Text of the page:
I recently performed diagnosis on a 2007 Ford Ranger for a shop working on the vehicle with a misfire complaint on cylinder #6. This shop checked the cylinder compression, replaced the spark plug, checked for proper spark to the cylinder and swapped the injector from another cylinder into the #6 cylinder. It made no difference! When I started on the vehicle, I verified that the problem was on cylinder 6—clearly misfiring. (See Figure 2.) The engine was then run at various RPM rates and observations revealed that at times the cylinder would start functioning as shown in Figure 3. From the heavy traces you can see that cylinder 6 misfires sometimes and not on other occasions. To pinpoint the problem, you must take into account the various possible faults that could cause a cylinder to misfire, including: fuel to the cylinder, ignition spark to the cylinder, the ability of the cylinder to breathe properly.

Since checking the breathing ability of the engine is relatively easy, I started there. I used a vacuum transducer on the intake and a sync probe around the #6 spark plug wire. Since this is a waste spark system, there should be a signature pulse from the #6 wire for every three breathing events of the cylinder. Figure 4 shows the engine running normally. The blue trace is the engine vacuum signature, the red trace is the sync probe from cylinder 6. You can see from the trace that the engine has 6 even vacuum events. This indicates that each intake stroke is producing the same amount of vacuum… as it should be. Figure 5 shows the vacuum trace when the engine is acting up. You can see from the trace, the engine no longer has even vacuum pulls. This indicates a problem with the engine valve action of some sort. Now I’ve identified the cause of the misfire.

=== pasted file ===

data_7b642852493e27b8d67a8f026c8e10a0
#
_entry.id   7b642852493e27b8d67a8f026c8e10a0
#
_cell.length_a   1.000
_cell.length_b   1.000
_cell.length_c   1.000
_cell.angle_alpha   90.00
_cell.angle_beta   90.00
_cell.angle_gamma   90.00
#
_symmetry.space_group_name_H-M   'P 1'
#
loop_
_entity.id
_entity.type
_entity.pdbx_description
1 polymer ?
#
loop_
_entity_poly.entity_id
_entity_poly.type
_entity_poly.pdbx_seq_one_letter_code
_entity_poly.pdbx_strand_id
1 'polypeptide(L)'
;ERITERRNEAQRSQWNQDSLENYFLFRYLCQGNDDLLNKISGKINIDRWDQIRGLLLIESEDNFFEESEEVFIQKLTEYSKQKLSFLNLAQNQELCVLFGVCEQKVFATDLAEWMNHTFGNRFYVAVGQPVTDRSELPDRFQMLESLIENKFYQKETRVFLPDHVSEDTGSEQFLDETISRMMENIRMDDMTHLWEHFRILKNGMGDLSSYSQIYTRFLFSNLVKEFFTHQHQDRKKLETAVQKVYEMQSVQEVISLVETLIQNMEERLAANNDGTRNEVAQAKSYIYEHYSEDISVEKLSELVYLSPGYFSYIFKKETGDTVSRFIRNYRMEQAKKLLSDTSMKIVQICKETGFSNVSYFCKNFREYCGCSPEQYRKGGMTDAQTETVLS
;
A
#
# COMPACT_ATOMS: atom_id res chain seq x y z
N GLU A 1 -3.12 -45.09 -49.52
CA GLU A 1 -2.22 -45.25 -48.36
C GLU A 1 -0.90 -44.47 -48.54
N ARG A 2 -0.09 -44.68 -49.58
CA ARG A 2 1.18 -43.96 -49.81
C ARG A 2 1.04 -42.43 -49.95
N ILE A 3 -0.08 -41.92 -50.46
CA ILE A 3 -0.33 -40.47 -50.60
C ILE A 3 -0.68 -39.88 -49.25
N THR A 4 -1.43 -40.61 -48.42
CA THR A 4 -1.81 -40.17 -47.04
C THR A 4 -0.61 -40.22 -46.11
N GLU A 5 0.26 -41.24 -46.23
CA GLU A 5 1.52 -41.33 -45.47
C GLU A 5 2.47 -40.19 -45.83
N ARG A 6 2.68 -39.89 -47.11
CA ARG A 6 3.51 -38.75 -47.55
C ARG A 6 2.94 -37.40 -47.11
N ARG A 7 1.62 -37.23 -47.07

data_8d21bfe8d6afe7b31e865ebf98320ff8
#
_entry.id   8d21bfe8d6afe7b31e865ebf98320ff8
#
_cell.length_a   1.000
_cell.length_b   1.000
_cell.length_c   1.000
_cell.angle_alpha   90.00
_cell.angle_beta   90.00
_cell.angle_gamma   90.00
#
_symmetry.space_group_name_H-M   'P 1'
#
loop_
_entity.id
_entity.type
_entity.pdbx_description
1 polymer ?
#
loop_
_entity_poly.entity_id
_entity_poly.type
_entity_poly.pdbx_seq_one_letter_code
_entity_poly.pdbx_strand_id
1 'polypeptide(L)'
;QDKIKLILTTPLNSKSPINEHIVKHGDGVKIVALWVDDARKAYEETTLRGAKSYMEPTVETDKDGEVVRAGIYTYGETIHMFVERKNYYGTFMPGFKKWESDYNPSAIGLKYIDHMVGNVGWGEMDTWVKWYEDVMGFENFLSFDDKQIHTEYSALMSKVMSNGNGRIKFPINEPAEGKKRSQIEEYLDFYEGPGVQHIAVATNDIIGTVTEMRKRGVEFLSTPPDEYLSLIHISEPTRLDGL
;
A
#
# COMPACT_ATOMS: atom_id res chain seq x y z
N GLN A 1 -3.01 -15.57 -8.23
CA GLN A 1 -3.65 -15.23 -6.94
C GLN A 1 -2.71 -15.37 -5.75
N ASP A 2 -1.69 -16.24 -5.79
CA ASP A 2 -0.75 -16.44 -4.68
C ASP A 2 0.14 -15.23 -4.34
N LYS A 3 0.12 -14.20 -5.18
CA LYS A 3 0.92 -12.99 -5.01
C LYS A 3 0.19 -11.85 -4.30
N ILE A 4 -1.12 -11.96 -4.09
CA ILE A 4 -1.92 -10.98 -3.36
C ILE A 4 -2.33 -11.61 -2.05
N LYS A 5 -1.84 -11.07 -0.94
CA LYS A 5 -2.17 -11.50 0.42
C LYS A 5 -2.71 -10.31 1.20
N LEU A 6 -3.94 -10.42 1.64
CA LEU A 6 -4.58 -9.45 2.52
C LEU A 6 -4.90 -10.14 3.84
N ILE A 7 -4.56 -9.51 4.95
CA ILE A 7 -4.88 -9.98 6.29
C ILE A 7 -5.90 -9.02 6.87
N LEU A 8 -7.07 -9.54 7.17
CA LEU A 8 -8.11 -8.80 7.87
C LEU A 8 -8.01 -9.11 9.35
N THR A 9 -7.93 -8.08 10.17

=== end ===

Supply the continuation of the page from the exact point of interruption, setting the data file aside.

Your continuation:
From here it’s a simple matter of examining the valve train to determine the root cause of the problem. Replacing the spark plug and injector was an example of chasing a symptom—while identifying the valve problem identified the problem area so we could focus on solving the problem, not the symptom.

Chasing a symptom

Here’s another example. The vehicle is a 2003 Pontiac Sunfire with a rough idle complaint and a P0300 (random misfire) code stored in the PCM. The engine runs fine off idle and on the road. The following parts were installed to try and fix the problem: spark plugs, spark plug boots, coil pack and ignition module. None made any difference to the way the vehicle ran.

Our diagnosis started with a scan for codes and we confirmed the P0300 code. The engine certainly runs rough at idle but doesn’t appear to be misfiring. Next we looked at the vehicle data stream, in this case fuel trim data was observed to try to determine the problem area. Figure 6 shows the vehicle at idle and Figure 7 shows the vehicle under load. From the data we can see the engine is running rich at idle but normal under load. At idle, Long Term Fuel trim is at -11 and the front oxygen sensor voltage is very high. This doesn’t indicate a misfire, but an overly rich engine. Likely the misfire code and the rough running were the reasons ignition parts were replaced. The problem hadn’t been identified. In our attempt to identify the problem, we have an engine that’s rich at idle but normal under load. This is indicative of a fuel system problem or engine control problem.